Woman who feels no pain: Mystery behind mutation uncovered

Jo Cameron, from the Highlands, doesn't suffer pain, stress or fear due to a mutant gene.

Imagine not realising your arms are burning until you can smell singed flesh – and that your injuries seem to heal very quickly.

That’s life for Jo Cameron who is one of only two people in world with a genetic mutation that means she doesn’t feel pain.

The 75-year-old from the Highlands made headlines in 2019 when scientists announced that mutations in the previously unknown FAAH-OUT gene made her feel no pain, stress or fear.

She only found out ten years ago after being diagnosed with severe joint degeneration in her hip, despite experiencing no pain.

Jo Cameron with her family.Supplied

A year later, she then underwent surgery on her hand at Raigmore Hospital in Inverness and reported no pain afterwards, although the treatment is normally very painful.

She also recovered rapidly.

“Although people were saying ‘do you need painkillers?’ and I said ‘no’, the look from the nurses was ‘you should need painkillers’,” Ms Cameron told STV News in 2019.

“The anaesthetist said ‘this is an extremely painful operation, you’re bound to need painkillers’ – and I didn’t.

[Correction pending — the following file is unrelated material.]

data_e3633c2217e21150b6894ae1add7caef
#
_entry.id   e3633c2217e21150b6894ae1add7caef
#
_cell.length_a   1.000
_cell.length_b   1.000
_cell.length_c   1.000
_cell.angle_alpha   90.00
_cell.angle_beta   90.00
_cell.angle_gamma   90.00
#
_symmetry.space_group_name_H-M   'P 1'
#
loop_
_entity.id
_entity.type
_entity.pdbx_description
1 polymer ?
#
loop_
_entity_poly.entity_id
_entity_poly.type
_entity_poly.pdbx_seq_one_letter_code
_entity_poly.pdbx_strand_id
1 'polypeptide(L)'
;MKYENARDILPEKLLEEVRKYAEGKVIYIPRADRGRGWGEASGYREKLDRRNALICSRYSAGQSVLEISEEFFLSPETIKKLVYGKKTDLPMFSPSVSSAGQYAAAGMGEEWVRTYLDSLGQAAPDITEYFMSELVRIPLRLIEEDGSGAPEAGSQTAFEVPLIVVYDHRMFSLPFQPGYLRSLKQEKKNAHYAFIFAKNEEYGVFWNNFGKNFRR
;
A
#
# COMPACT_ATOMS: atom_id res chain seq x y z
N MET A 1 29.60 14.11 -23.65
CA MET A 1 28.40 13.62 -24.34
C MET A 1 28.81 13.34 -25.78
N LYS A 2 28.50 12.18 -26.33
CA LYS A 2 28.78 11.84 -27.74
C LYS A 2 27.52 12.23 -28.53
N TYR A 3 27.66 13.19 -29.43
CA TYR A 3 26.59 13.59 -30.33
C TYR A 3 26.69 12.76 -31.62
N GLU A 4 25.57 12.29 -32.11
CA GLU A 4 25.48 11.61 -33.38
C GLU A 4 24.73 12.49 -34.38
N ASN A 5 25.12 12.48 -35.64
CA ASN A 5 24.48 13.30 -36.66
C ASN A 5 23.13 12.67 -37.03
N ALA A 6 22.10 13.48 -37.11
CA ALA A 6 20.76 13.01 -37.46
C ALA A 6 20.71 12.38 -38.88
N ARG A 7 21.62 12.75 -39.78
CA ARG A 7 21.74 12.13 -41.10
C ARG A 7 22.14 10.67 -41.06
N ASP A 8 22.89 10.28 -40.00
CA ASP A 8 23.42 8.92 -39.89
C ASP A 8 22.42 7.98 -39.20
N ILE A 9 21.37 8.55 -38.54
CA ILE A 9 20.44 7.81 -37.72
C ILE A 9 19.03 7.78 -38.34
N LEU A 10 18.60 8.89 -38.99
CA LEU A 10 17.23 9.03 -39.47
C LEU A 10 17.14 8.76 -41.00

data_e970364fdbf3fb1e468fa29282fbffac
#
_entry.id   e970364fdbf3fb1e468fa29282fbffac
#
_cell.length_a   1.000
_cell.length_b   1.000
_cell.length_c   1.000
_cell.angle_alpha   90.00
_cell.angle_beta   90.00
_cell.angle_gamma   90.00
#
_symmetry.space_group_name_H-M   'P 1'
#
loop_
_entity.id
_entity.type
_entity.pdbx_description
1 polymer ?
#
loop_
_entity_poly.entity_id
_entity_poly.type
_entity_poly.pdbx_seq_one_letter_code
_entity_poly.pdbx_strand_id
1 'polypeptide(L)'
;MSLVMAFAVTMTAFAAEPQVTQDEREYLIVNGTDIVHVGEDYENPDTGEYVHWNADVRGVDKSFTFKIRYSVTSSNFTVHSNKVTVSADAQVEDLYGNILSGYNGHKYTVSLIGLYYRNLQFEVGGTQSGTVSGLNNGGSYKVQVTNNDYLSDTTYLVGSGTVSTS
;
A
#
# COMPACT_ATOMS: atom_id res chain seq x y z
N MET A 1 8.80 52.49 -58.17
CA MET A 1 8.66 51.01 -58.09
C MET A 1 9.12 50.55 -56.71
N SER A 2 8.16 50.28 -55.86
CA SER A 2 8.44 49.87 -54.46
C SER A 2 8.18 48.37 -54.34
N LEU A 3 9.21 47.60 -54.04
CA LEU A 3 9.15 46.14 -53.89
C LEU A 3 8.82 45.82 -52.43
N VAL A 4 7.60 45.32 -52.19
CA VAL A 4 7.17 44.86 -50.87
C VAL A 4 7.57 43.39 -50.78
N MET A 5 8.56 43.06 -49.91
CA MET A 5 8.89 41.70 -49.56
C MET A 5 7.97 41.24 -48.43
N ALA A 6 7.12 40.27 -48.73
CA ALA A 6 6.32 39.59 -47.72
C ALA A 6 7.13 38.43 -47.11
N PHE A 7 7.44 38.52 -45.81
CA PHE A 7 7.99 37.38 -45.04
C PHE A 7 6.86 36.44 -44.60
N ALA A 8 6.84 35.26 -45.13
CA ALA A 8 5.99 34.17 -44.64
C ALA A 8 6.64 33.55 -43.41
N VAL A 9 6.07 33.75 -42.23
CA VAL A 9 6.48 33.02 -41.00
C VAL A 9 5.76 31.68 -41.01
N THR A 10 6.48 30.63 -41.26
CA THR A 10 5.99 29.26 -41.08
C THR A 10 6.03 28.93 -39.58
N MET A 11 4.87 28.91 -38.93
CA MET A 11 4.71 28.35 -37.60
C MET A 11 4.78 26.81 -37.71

“My father was the same, he was a jolly man who never seemed to get stressed about anything.

“He just bounced back. I just thought I was like him – I’d got a kind of role model in my mind so I never felt different.”

Experts from University College London (UCL) have found how mutations in the FAAH-OUT gene work at the molecular level.

The researchers said the findings, published in the journal Brain, open up doors for new drugs research in relation to pain management and wound healing.

Professor James Cox, of UCL Medicine, a senior author of the study, said: “By understanding precisely what is happening at a molecular level, we can start to understand the biology involved and that opens up possibilities for drug discovery that could one day have far-reaching positive impacts for patients.”

The researchers have found that FAAH-OUT mutation “turns down” the expression of the FAAH gene, which is associated pain, mood and memory.

The team discovered enzyme activity levels in the FAAH gene to be significantly reduced in Ms Cameron’s case.

They also analysed tissue samples to study the effects of FAAH gene mutations on other molecular pathways and found increased activity in another gene, known as WNT16, that has previously been linked to bone generation.

The researchers also found alterations in two other genes, BDNF and ACKR3, which they believe may contribute to Ms Cameron’s low anxiety, fear and painlessness, the researchers said.

Dr Andrei Okorokov, also of UCL Medicine, a senior author of the study, said: “The FAAH-OUT gene is just one small corner of a vast continent, which this study has begun to map.

“As well as the molecular basis for painlessness, these explorations have identified molecular pathways affecting wound healing and mood, all influenced by the FAAH-OUT mutation.

“As scientists it is our duty to explore and I think these findings will have important implications for areas of research such as wound healing, depression and more.”

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